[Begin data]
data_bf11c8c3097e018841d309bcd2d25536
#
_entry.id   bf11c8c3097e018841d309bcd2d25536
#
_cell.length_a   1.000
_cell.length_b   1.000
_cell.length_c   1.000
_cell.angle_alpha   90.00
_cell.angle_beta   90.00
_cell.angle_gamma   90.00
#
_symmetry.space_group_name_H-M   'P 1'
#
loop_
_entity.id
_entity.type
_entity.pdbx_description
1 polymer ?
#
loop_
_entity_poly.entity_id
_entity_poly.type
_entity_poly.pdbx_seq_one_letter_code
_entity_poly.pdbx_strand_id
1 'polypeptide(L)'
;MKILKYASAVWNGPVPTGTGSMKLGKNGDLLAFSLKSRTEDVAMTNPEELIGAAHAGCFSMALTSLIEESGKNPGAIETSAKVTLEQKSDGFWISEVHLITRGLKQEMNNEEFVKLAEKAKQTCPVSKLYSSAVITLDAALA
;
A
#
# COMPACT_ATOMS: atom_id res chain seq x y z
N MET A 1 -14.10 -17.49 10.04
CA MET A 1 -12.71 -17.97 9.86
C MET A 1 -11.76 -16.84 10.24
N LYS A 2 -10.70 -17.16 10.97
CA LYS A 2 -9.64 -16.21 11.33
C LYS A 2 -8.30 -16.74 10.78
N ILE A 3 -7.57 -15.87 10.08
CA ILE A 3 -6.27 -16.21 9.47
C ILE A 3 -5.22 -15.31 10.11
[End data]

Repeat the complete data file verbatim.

data_bf11c8c3097e018841d309bcd2d25536
#
_entry.id   bf11c8c3097e018841d309bcd2d25536
#
_cell.length_a   1.000
_cell.length_b   1.000
_cell.length_c   1.000
_cell.angle_alpha   90.00
_cell.angle_beta   90.00
_cell.angle_gamma   90.00
#
_symmetry.space_group_name_H-M   'P 1'
#
loop_
_entity.id
_entity.type
_entity.pdbx_description
1 polymer ?
#
loop_
_entity_poly.entity_id
_entity_poly.type
_entity_poly.pdbx_seq_one_letter_code
_entity_poly.pdbx_strand_id
1 'polypeptide(L)'
;MKILKYASAVWNGPVPTGTGSMKLGKNGDLLAFSLKSRTEDVAMTNPEELIGAAHAGCFSMALTSLIEESGKNPGAIETSAKVTLEQKSDGFWISEVHLITRGLKQEMNNEEFVKLAEKAKQTCPVSKLYSSAVITLDAALA
;
A
#
# COMPACT_ATOMS: atom_id res chain seq x y z
N MET A 1 -14.10 -17.49 10.04
CA MET A 1 -12.71 -17.97 9.86
C MET A 1 -11.76 -16.84 10.24
N LYS A 2 -10.70 -17.16 10.97
CA LYS A 2 -9.64 -16.21 11.33
C LYS A 2 -8.30 -16.74 10.78
N ILE A 3 -7.57 -15.87 10.08
CA ILE A 3 -6.27 -16.21 9.47
C ILE A 3 -5.22 -15.31 10.11